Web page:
In the last decade, the advent of immunotherapies with inhibitors of immune checkpoints known as "checkpoint inhibitors", including anti‐PD‐1 and anti‐CTLA‐4, has revolutionized the treatment of advanced or metastatic melanoma. However, the clinical benefit remains limited to a subset of patients. Identifying the patients most likely to benefit from these novel therapies is therefore critical. Previous studies found a significant link between the high tumor mutational burden (TMB) and response to anti‐PD‐1 monotherapy, regardless of the histological type of cancer. Unfortunately, TMB measurement is expensive, and requires Next Generation Sequencing (NGS) approaches difficult to implement in clinical practice. However, it has been observed that melanomas known to be secondary to mutagenic ultraviolet (UV) rays often carry on a high TMB. The cumulative UV damage translates into visible alterations on patients’ skin, easy to recognize with the naked eye of the clinician around the scar of the primary melanoma. This project proposes to establish, for the first time, those skin alterations as a novel predictive factor of response to anti‐PD‐1 immunotherapy, to be used by dermatologists as a powerful decision‐support tool to select the best treatment for an individual patient. Specifically, we will demonstrate the link between those alterations, TMB, immunogenicity and treatment response profiles through an extensive molecular characterization of the tumor DNA, histological analysis of the tumor tissues, frequency and reactivity of T cell subsets against melanoma antigens, and host immunological profiles of patients with strong vs weak pericicatricial alterations. This directly accessible, surrogate marker for TMB will be a game changer in clinical practice and will subsequently be translated to other skin cancers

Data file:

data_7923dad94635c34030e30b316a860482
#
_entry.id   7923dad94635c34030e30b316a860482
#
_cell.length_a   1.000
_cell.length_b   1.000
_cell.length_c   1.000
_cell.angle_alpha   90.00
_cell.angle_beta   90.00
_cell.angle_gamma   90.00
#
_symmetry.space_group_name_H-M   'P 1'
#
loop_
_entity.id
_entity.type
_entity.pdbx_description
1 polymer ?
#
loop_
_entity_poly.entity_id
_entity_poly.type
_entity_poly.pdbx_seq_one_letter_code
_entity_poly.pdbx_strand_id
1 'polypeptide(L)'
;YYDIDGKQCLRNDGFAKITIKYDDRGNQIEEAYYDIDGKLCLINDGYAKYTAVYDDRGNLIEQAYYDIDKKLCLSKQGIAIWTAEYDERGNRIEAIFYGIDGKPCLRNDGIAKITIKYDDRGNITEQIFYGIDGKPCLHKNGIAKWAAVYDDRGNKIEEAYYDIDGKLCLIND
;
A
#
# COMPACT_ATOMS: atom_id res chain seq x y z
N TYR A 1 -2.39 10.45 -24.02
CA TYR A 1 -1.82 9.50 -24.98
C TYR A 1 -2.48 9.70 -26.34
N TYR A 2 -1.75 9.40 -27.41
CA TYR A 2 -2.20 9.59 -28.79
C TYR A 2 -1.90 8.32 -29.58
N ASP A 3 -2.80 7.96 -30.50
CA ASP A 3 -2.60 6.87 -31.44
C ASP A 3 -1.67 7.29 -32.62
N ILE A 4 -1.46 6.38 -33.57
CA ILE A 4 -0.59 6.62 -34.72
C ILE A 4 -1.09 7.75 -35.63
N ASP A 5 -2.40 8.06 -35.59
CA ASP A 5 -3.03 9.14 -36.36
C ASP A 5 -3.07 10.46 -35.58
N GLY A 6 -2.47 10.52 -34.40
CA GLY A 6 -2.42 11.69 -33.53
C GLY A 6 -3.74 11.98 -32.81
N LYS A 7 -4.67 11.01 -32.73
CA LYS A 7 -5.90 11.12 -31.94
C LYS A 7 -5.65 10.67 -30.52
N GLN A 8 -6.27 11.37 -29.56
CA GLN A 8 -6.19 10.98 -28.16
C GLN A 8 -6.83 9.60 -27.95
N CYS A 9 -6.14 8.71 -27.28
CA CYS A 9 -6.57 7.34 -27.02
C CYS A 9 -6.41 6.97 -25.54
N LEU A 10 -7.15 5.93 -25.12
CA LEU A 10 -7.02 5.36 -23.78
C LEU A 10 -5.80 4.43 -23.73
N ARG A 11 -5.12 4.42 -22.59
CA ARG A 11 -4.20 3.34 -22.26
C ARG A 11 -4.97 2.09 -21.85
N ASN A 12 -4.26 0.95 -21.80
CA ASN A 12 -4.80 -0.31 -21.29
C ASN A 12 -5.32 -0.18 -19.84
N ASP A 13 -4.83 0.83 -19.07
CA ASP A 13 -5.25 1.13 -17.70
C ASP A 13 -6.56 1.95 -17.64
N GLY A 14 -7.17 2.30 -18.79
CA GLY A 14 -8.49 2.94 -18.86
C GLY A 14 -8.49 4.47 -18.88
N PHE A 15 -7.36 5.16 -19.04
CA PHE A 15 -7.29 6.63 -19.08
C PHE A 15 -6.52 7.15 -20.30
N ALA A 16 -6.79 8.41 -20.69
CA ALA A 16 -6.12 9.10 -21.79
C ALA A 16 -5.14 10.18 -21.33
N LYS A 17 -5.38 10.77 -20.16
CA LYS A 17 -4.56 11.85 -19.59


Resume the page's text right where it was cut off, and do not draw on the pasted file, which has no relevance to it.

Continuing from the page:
Internal call for young researchers - 2022